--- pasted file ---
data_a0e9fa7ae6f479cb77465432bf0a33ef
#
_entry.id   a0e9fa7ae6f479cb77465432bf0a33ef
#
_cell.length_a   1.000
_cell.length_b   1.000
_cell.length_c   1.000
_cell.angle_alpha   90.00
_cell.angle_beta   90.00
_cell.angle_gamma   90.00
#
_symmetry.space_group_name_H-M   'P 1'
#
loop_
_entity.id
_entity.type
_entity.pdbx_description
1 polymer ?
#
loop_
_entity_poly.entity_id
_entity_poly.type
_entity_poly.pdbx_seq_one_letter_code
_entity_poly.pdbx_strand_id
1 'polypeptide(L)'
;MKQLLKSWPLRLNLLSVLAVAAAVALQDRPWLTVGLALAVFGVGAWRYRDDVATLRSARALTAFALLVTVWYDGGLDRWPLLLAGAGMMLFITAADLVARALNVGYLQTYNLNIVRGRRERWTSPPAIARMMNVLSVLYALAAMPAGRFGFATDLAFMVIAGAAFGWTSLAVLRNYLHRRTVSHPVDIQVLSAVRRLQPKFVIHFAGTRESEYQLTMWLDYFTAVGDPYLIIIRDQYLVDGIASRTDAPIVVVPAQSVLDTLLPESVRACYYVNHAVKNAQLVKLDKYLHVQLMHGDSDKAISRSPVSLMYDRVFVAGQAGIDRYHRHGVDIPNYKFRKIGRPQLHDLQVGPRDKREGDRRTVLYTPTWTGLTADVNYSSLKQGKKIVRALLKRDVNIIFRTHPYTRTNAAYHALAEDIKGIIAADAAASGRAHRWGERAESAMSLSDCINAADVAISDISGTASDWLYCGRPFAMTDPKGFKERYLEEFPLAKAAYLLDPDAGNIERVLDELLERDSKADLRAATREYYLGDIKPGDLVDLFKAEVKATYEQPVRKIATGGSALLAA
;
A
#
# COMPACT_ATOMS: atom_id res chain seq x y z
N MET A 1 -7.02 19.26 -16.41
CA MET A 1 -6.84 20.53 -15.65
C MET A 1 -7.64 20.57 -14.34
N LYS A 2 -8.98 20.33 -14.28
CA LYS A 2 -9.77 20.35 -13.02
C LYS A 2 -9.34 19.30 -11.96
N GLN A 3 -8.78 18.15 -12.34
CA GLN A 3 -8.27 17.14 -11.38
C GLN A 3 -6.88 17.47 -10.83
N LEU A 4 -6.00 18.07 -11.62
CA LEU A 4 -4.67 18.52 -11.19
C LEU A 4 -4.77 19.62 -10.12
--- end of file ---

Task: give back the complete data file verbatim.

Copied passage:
data_a0e9fa7ae6f479cb77465432bf0a33ef
#
_entry.id   a0e9fa7ae6f479cb77465432bf0a33ef
#
_cell.length_a   1.000
_cell.length_b   1.000
_cell.length_c   1.000
_cell.angle_alpha   90.00
_cell.angle_beta   90.00
_cell.angle_gamma   90.00
#
_symmetry.space_group_name_H-M   'P 1'
#
loop_
_entity.id
_entity.type
_entity.pdbx_description
1 polymer ?
#
loop_
_entity_poly.entity_id
_entity_poly.type
_entity_poly.pdbx_seq_one_letter_code
_entity_poly.pdbx_strand_id
1 'polypeptide(L)'
;MKQLLKSWPLRLNLLSVLAVAAAVALQDRPWLTVGLALAVFGVGAWRYRDDVATLRSARALTAFALLVTVWYDGGLDRWPLLLAGAGMMLFITAADLVARALNVGYLQTYNLNIVRGRRERWTSPPAIARMMNVLSVLYALAAMPAGRFGFATDLAFMVIAGAAFGWTSLAVLRNYLHRRTVSHPVDIQVLSAVRRLQPKFVIHFAGTRESEYQLTMWLDYFTAVGDPYLIIIRDQYLVDGIASRTDAPIVVVPAQSVLDTLLPESVRACYYVNHAVKNAQLVKLDKYLHVQLMHGDSDKAISRSPVSLMYDRVFVAGQAGIDRYHRHGVDIPNYKFRKIGRPQLHDLQVGPRDKREGDRRTVLYTPTWTGLTADVNYSSLKQGKKIVRALLKRDVNIIFRTHPYTRTNAAYHALAEDIKGIIAADAAASGRAHRWGERAESAMSLSDCINAADVAISDISGTASDWLYCGRPFAMTDPKGFKERYLEEFPLAKAAYLLDPDAGNIERVLDELLERDSKADLRAATREYYLGDIKPGDLVDLFKAEVKATYEQPVRKIATGGSALLAA
;
A
#
# COMPACT_ATOMS: atom_id res chain seq x y z
N MET A 1 -7.02 19.26 -16.41
CA MET A 1 -6.84 20.53 -15.65
C MET A 1 -7.64 20.57 -14.34
N LYS A 2 -8.98 20.33 -14.28
CA LYS A 2 -9.77 20.35 -13.02
C LYS A 2 -9.34 19.30 -11.96
N GLN A 3 -8.78 18.15 -12.34
CA GLN A 3 -8.27 17.14 -11.38
C GLN A 3 -6.88 17.47 -10.83
N LEU A 4 -6.00 18.07 -11.62
CA LEU A 4 -4.67 18.52 -11.19
C LEU A 4 -4.77 19.62 -10.12